Saturday, March 28, 2015

That's The Thing About Pain: It Demands to be Felt

That's The Thing About Pain. It Demands To Be Felt (John Green The Fault In Our Starts)

Before I had chronic pain, even though I was a physician, I had this naive idea that, at some point, you could ignore pain. I thought that it would become kind of like an annoying sound that you could just put in the back of your mind and still go on with life. After all, I didn't have very many chronic pain patients. Most of them went to pain specialists and I thought that with appropriate meds that the pain just became part of the things you didn't "see" anymore, like the stains on the rug or the mismatched towels.

I was totally wrong. And I totally apologize to anyone to whom I was less sensitive than I should have been. (Although, even though I didn't understand chronic pain, I did try to be as sympathetic as possible.) You see, John Green had it right. "Pain demands to be felt." And that doesn't matter if it is acute pain or chronic pain. We tend to see acute pain, like a broken bone or acute abdominal pain, as being somehow "more painful" than chronic pain, but they are really just different kinds of pain. Acute pain tends to be easier to treat, and, therefore, a little easier for physicians to deal with. As an MD, I found acute migraines to be much easier to handle than chronic migraines. Most acute migraines will respond to one of a given set of treatments. When the patient would feel better, I would send them home, and life would be good.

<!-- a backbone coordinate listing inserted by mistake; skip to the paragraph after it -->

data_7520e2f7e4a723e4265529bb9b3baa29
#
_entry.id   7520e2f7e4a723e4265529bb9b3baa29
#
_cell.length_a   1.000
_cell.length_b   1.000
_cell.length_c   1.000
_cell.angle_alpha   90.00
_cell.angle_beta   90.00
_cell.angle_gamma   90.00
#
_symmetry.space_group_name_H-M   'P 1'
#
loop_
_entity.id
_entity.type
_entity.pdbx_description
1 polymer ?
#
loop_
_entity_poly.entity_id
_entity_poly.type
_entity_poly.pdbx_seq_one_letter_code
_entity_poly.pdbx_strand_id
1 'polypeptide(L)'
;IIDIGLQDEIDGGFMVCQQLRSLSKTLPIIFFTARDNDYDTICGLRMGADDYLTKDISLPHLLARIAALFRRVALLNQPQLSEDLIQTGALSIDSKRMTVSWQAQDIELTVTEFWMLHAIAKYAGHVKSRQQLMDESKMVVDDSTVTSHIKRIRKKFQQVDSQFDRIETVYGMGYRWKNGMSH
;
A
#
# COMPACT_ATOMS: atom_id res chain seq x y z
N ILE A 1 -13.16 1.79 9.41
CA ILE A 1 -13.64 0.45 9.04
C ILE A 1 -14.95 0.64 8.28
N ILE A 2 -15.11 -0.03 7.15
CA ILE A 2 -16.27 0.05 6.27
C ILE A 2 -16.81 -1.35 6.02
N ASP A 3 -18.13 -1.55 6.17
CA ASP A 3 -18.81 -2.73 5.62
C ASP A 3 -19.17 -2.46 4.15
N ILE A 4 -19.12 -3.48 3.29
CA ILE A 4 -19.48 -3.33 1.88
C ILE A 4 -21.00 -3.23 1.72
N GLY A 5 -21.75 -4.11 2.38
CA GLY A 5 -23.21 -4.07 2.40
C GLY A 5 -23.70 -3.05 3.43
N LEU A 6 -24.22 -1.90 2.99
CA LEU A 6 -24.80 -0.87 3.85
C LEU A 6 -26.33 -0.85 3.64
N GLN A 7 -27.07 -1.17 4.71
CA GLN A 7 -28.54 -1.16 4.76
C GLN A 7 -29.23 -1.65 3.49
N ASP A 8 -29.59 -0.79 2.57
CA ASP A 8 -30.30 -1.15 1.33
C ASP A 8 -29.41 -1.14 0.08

Chronic pain is a different story. It's still pain, but it's a different quality than acute pain. It can be as intense, but is usually a dull or throbbing kind of pain. And just like acute pain, it demands to be heard. That's what constantly amazes me. There's no way to ignore it. I use some distraction techniques like knitting and reading, although reading can make things worse when the headache is bad. (I think that's specific to migraines and not with all chronic pain.) Sometimes that helps. The medical literature suggests that exercise provides "happy chemicals" in the brains of those with chronic pain, so I decide to walk on the treadmill or outside.  Except that walking often makes the headache worse.

It's frustrating. Pain demands to be felt. Yes, I feel the pain of my headache. So, what now? God, are you trying to tell me something? I've been listening for the last 8 years? I'm still listening. Is this just supposed to be making me stronger? I'm not much stronger physically. It's hard to exercise when I'm always in pain. And I can't sleep till the sleeping meds kick in when my head aches at night. So, God, I think I need you to write down whatever it is that I'm supposed to be learning or getting out of this headache experience on a notepad and put it on my bedside table. You can put it right on top of the CPAP machine and I'll be sure to get it. Because I've been feeling the pain. And I could be done with it really soon. Just an FYI.

No comments: